Applying for Medicine in the UK 2020/2021 (Jean Ling Tan)

Ultimate Guide to the UK Medicine Application for Malaysians 

Applying to study Medicine abroad is a feat in itself. The process is lengthy and there are multiple hoops to jump through before making it to the doorstep of medical school. 

Anyone who is now doing Medicine will tell you that the hardest part of it is getting in, and I absolutely agree! As an international student, the process is even more rigorous as there are additional requirements to fulfill. 

With so many aspects of the application to juggle along with your studies, it gets very overwhelming! I went through this when applying myself and thought: “If only there was a resource summarising everything a Malaysian would need to apply for Medicine in the UK…” 

And that’s why I decided to create the timeline of the Medicine application for Malaysians! This is based on the application process for someone who is applying to Standard Entry Medicine directly from school, which is the pathway through which most international students enter Medicine. (More info about other pathways into Medicine can be found in my blog post here)

Feel free to print the timeline out and write down specific dates for your own applications!

Note that there will be slight variation by applicant depending on which pathway you’re going into and which medical schools you apply to. For example, if you’re only applying to medical schools that require the UCAT then there is no need to take the BMAT. 

Now sit back and relax as I give you an overview of the process and each aspect of the application. This article will be structured as such:

  1. English Proficiency Test
  2. Work Experience 
  3. UCAS Application and Personal Statement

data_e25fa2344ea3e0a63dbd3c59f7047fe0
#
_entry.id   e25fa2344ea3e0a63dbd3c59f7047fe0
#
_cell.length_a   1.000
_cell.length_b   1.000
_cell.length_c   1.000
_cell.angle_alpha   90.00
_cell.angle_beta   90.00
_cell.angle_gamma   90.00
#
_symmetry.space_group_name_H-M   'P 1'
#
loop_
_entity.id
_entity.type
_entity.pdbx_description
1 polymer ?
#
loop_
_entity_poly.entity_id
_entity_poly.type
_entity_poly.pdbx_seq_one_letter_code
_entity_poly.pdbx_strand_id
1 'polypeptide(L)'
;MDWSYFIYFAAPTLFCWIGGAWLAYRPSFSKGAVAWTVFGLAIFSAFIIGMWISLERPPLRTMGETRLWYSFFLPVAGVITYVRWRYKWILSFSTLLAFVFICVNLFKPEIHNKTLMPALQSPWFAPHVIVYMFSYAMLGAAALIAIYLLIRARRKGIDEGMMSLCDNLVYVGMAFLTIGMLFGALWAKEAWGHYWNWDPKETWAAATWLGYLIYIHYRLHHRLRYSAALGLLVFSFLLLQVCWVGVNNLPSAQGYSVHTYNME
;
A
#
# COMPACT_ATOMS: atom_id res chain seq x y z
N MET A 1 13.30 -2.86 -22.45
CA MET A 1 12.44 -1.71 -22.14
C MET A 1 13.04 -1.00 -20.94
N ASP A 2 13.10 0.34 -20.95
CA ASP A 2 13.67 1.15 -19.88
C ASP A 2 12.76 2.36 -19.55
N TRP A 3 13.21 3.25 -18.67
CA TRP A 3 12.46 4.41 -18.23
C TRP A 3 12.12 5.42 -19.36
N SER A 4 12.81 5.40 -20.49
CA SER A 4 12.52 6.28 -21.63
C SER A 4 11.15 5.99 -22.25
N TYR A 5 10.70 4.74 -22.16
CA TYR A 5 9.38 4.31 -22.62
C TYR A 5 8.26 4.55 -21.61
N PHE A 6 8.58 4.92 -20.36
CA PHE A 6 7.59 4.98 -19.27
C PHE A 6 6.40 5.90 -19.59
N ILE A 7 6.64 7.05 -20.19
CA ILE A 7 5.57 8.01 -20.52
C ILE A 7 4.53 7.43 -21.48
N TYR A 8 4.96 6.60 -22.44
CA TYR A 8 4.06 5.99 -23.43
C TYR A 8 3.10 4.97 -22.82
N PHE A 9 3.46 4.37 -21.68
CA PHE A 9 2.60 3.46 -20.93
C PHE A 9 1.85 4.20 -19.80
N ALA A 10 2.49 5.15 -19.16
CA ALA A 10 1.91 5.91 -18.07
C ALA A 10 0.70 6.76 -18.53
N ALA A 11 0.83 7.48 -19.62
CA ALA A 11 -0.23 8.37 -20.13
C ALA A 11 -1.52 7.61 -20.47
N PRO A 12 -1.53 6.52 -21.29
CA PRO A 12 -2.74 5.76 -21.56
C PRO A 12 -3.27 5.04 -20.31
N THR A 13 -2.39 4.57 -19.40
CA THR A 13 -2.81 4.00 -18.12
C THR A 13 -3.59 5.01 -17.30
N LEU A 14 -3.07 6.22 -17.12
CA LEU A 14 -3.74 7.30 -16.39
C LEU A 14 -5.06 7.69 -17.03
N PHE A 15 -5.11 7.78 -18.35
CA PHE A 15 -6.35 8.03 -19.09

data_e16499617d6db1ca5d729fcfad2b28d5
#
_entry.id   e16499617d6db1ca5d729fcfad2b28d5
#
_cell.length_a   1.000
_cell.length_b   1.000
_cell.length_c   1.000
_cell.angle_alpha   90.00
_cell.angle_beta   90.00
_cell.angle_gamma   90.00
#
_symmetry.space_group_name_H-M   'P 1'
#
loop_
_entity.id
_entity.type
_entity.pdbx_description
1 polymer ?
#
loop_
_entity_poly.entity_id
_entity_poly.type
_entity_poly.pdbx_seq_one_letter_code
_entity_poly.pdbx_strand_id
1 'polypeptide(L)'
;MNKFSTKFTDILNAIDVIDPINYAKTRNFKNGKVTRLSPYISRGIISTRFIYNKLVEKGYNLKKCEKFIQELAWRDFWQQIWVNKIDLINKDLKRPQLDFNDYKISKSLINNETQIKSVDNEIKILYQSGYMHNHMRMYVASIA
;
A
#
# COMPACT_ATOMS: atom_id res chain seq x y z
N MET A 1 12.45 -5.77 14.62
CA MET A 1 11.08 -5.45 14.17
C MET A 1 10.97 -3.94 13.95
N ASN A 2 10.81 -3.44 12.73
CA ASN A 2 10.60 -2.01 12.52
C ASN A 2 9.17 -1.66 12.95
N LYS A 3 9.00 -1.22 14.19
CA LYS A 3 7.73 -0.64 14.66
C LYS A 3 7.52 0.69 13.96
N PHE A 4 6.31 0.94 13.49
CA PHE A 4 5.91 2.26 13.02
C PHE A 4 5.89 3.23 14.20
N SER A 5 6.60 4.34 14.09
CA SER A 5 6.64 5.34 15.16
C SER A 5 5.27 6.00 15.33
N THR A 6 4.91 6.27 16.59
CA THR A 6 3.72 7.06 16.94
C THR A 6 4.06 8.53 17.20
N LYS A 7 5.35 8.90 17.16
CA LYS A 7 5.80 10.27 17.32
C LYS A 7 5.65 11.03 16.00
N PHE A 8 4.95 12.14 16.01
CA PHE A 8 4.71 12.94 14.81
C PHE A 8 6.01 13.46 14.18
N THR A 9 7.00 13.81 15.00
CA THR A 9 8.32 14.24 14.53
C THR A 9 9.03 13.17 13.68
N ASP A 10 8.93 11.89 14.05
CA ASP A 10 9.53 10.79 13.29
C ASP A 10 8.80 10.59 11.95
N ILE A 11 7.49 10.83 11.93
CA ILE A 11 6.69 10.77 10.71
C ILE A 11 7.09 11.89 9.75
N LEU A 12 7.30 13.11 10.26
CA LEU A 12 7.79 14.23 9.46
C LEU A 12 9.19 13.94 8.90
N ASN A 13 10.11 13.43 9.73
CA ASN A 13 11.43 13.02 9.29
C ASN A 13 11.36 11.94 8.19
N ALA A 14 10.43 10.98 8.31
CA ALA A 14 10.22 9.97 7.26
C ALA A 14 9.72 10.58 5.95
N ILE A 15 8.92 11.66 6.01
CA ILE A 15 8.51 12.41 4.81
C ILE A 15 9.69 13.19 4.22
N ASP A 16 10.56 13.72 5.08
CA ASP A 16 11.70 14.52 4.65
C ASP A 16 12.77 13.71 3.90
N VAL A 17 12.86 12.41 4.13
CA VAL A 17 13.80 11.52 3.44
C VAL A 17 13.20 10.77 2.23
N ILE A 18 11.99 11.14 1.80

4. Grade Requirements
  5. Admissions Test(s)
  6. Additional Paperwork 
  7. Interviews
  8. After Interviews
  9. Tuberculosis Check
  10. Criminal Record Check 
  11. Visa Application 

1. English Proficiency Test (IELTS)

As international students, we are required to prove our level of English proficiency. For Medicine, you will have to fulfil a slightly higher standard of English requirements than for some other courses. 

Universities will publish their requirements for English proficiency test results on their websites. P.S. on my blog we’ll be releasing a one-stop resource for all medical school requirements, make sure to follow us to find out when it’ll be out! 

The most commonly done English proficiency test will be IELTS, you’ll have to take the Academic module which is divided into Speaking, Reading, Writing and Listening.

Most universities will require an average score of band 7.0 or 7.5, with a minimum band of 6.5 or 7.0 for the Writing component for Medicine. This varies by medical school so make sure to confirm what you’ll need! 

It is best to do the IELTS early. The results will be valid for two years, so if you do it the year you start your pre-university course whether it is A Levels, IB or STPM it will still be valid by the time you apply for Medicine and start the medical course. 

This will also give you more time to redo it if you missed your target band. Doing it early gets it out of the way so you can focus on other requirements for the Medicine application. (yes, there’s more to come!)

The best tip for the IELTS is to practice lots! Most people find either the Speaking or Writing component to be the most difficult, doing mock tests and asking for feedback helps a lot with improving your performance. Your English teachers will be a good source of feedback for this! 

2. Work Experience

Medical schools look at work experience as a way for applicants to gain insight into what Medicine will be like  and demonstrate commitment to a caring role

Typically most international students will get work experience by shadowing a doctor but what you can do as part of that role is limited. Due to your age and experience level, you’re likely to not be allowed to take an active role in the medical team or talk to patients.